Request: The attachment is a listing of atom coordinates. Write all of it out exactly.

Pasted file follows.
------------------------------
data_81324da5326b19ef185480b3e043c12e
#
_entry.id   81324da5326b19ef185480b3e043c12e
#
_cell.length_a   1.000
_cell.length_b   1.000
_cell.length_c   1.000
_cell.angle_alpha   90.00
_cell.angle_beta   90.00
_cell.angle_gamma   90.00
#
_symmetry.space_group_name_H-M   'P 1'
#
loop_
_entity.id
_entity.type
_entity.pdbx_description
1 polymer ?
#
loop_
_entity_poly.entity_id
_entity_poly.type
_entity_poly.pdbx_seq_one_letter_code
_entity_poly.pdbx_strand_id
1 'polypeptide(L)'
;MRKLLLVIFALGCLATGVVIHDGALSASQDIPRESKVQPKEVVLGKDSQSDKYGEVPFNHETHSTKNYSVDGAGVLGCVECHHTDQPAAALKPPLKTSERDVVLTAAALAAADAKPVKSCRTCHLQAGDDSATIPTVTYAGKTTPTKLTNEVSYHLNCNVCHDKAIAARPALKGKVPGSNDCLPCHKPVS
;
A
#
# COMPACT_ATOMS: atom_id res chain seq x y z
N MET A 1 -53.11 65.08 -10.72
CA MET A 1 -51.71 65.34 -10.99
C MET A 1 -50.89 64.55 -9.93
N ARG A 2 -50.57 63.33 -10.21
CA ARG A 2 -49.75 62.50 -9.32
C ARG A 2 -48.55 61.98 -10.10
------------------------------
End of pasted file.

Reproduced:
data_81324da5326b19ef185480b3e043c12e
#
_entry.id   81324da5326b19ef185480b3e043c12e
#
_cell.length_a   1.000
_cell.length_b   1.000
_cell.length_c   1.000
_cell.angle_alpha   90.00
_cell.angle_beta   90.00
_cell.angle_gamma   90.00
#
_symmetry.space_group_name_H-M   'P 1'
#
loop_
_entity.id
_entity.type
_entity.pdbx_description
1 polymer ?
#
loop_
_entity_poly.entity_id
_entity_poly.type
_entity_poly.pdbx_seq_one_letter_code
_entity_poly.pdbx_strand_id
1 'polypeptide(L)'
;MRKLLLVIFALGCLATGVVIHDGALSASQDIPRESKVQPKEVVLGKDSQSDKYGEVPFNHETHSTKNYSVDGAGVLGCVECHHTDQPAAALKPPLKTSERDVVLTAAALAAADAKPVKSCRTCHLQAGDDSATIPTVTYAGKTTPTKLTNEVSYHLNCNVCHDKAIAARPALKGKVPGSNDCLPCHKPVS
;
A
#
# COMPACT_ATOMS: atom_id res chain seq x y z
N MET A 1 -53.11 65.08 -10.72
CA MET A 1 -51.71 65.34 -10.99
C MET A 1 -50.89 64.55 -9.93
N ARG A 2 -50.57 63.33 -10.21
CA ARG A 2 -49.75 62.50 -9.32
C ARG A 2 -48.55 61.98 -10.10